George Zaslavsky

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George Zaslavsky
George M. Zaslavsky.jpg
Born George M. Zaslavsky
(1935-05-31)May 31, 1935
Odessa, USSR
Died November 25, 2008(2008-11-25) (aged 73)
New York City
Residence United States
Nationality Russian
Alma mater University of Odessa
Known for Hamiltonian chaos
Scientific career
Fields Mathematics, physics
Institutions Institute of Nuclear Physics, Institute of Space Research, New York University, Courant Institute of Mathematical Sciences

George M. Zaslavsky (Cyrillic: Георгий Моисеевич Заславский) (31 May 1935 – 25 November 2008) was a Soviet mathematical physicist and one of the founders of the physics of dynamical chaos.[1]

Early life[edit]

Zaslavsky was born in Odessa, Ukraine on 31 May 1935. His father was an artillery officer who dragged his cannon in World War II and survived there.[clarification needed] Zaslavsky received his education at the University of Odessa and moved to Novosibirsk in 1957 where a golden age of Siberian physics was beginning.[2]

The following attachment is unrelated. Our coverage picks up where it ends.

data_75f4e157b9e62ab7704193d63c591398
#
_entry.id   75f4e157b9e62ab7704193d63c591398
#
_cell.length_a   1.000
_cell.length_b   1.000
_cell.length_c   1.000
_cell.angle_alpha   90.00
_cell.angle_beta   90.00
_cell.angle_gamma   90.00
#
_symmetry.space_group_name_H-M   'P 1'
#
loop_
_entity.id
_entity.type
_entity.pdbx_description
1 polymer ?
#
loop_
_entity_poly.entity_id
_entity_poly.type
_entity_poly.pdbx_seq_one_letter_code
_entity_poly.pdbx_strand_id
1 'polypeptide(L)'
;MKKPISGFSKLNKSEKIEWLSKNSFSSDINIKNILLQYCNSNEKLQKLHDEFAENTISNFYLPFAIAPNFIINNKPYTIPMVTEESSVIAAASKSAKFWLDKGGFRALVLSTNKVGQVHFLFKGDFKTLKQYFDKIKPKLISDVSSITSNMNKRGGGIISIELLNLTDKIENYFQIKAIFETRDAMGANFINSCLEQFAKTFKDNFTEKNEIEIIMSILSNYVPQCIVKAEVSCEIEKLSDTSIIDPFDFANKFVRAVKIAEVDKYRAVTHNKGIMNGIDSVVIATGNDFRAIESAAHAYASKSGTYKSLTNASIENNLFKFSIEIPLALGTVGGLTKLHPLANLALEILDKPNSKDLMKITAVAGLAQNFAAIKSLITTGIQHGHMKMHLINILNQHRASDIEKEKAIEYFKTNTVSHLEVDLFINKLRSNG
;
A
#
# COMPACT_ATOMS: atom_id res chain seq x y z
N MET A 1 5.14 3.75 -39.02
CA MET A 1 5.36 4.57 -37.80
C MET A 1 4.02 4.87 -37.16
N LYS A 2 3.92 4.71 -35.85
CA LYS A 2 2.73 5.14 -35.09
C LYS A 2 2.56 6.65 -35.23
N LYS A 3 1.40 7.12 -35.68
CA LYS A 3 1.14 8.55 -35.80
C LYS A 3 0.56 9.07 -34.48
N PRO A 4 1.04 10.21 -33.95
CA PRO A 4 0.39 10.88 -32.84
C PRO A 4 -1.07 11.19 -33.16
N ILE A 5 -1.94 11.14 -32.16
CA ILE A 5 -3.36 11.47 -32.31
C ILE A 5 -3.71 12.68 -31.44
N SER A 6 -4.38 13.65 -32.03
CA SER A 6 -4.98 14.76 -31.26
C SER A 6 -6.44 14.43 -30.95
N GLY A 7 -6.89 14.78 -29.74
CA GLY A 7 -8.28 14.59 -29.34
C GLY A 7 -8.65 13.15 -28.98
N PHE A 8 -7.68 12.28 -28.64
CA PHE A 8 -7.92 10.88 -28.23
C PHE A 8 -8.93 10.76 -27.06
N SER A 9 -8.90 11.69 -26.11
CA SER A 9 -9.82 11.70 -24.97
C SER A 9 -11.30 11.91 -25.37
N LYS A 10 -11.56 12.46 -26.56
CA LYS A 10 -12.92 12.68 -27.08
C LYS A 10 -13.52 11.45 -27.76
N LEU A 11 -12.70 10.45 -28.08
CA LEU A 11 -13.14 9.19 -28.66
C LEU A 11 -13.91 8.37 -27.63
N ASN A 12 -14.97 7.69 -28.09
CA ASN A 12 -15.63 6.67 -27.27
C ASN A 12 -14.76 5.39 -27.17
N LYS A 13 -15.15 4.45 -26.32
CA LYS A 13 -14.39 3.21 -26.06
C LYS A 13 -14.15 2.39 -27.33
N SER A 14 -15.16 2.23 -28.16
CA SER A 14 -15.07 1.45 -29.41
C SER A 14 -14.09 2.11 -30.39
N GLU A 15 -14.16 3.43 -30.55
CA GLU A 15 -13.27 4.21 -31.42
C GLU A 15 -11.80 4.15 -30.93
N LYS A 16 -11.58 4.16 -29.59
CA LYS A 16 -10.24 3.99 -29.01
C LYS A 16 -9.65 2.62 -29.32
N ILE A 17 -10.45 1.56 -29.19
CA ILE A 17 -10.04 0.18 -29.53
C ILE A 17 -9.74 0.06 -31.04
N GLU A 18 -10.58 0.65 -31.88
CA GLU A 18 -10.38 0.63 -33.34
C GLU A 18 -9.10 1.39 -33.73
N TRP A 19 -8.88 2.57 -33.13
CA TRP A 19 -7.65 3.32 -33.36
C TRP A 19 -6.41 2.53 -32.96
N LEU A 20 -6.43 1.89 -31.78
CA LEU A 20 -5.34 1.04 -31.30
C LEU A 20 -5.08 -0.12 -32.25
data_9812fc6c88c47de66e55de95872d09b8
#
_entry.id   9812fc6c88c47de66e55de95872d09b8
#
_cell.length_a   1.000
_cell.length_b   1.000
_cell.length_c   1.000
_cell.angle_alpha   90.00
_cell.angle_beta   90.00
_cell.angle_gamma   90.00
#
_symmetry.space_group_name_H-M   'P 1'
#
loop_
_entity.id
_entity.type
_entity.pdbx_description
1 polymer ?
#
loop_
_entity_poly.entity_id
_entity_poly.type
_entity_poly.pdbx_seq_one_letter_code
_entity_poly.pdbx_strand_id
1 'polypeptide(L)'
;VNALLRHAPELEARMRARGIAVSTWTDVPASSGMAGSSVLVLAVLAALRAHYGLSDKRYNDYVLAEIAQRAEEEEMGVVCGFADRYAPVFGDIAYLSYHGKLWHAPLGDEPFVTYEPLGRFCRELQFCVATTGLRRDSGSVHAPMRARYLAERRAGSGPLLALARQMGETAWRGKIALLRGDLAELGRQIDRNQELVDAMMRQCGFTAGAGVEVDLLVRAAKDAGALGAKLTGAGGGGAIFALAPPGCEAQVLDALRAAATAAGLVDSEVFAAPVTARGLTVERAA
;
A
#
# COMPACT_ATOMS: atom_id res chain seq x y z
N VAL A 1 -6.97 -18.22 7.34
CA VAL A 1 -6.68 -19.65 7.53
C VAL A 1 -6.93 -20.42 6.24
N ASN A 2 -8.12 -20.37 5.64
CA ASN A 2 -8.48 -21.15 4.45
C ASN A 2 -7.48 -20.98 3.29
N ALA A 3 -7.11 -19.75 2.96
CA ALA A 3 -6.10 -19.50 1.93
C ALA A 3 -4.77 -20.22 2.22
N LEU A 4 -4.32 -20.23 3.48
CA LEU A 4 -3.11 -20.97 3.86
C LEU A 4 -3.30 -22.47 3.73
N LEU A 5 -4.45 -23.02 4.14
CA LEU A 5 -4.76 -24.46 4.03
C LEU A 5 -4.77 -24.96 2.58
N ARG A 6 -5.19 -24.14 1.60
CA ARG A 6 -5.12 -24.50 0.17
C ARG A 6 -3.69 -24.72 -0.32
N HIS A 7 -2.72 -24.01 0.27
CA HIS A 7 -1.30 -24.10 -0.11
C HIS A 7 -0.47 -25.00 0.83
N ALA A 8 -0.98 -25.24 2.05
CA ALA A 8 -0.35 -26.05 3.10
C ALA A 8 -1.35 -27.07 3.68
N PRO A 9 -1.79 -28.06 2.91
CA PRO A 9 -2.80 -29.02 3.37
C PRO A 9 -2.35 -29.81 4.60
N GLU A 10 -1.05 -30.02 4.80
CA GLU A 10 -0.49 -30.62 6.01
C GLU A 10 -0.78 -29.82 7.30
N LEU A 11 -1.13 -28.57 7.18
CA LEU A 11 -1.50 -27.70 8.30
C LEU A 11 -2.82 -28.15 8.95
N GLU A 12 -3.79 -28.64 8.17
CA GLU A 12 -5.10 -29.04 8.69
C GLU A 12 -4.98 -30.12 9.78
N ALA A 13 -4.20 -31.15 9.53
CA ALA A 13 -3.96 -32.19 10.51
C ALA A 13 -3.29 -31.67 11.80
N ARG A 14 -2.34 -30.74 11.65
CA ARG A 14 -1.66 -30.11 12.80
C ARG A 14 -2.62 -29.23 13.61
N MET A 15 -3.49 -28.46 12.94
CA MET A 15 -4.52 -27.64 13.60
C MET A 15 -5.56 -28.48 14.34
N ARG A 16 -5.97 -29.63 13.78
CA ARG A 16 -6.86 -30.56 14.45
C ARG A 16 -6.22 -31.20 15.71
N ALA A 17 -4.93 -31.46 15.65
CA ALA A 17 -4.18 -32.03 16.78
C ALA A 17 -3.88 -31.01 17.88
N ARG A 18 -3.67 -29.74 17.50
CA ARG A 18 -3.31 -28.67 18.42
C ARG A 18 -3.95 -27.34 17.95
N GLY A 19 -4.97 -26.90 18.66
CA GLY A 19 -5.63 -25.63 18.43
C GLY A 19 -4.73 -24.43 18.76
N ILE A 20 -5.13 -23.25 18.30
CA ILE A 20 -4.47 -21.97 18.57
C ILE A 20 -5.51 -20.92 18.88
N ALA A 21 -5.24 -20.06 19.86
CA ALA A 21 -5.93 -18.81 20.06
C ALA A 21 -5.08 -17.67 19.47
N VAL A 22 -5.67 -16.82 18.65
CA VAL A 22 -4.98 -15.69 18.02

In 1965, Zaslavsky joined the Institute of Nuclear Physics where he became interested in nonlinear problems of accelerator and plasma physics. Roald Sagdeev and Boris Chirikov helped him form an interest in the theory of dynamical chaos. In 1968, Zaslavsky and his colleagues introduced a separatrix map that became one of the major tools in the theoretical study of Hamiltonian chaos. The work “Stochastical instability of nonlinear oscillations” by G. Zaslavsky and B. Chirikov, published in Physics Uspekhi in 1971, was the first review paper to “open the eyes” of many physicists to the power of the dynamical systems theory and modern ergodic theory. It was realized that very complicated behavior is possible in dynamical systems with only a few degrees of freedom. This complexity cannot be adequately described in terms of individual trajectories and requires statistical methods. Typical Hamiltonian systems are not integrable but chaotic, and this chaos is not homogeneous. At the same values of the control parameters, there coexist regions in the phase space with regular and chaotic motion. The results obtained in the 60th were summarized in the book “Statistical Irreversibility in Nonlinear Systems” (Nauka, Moscow, 1970).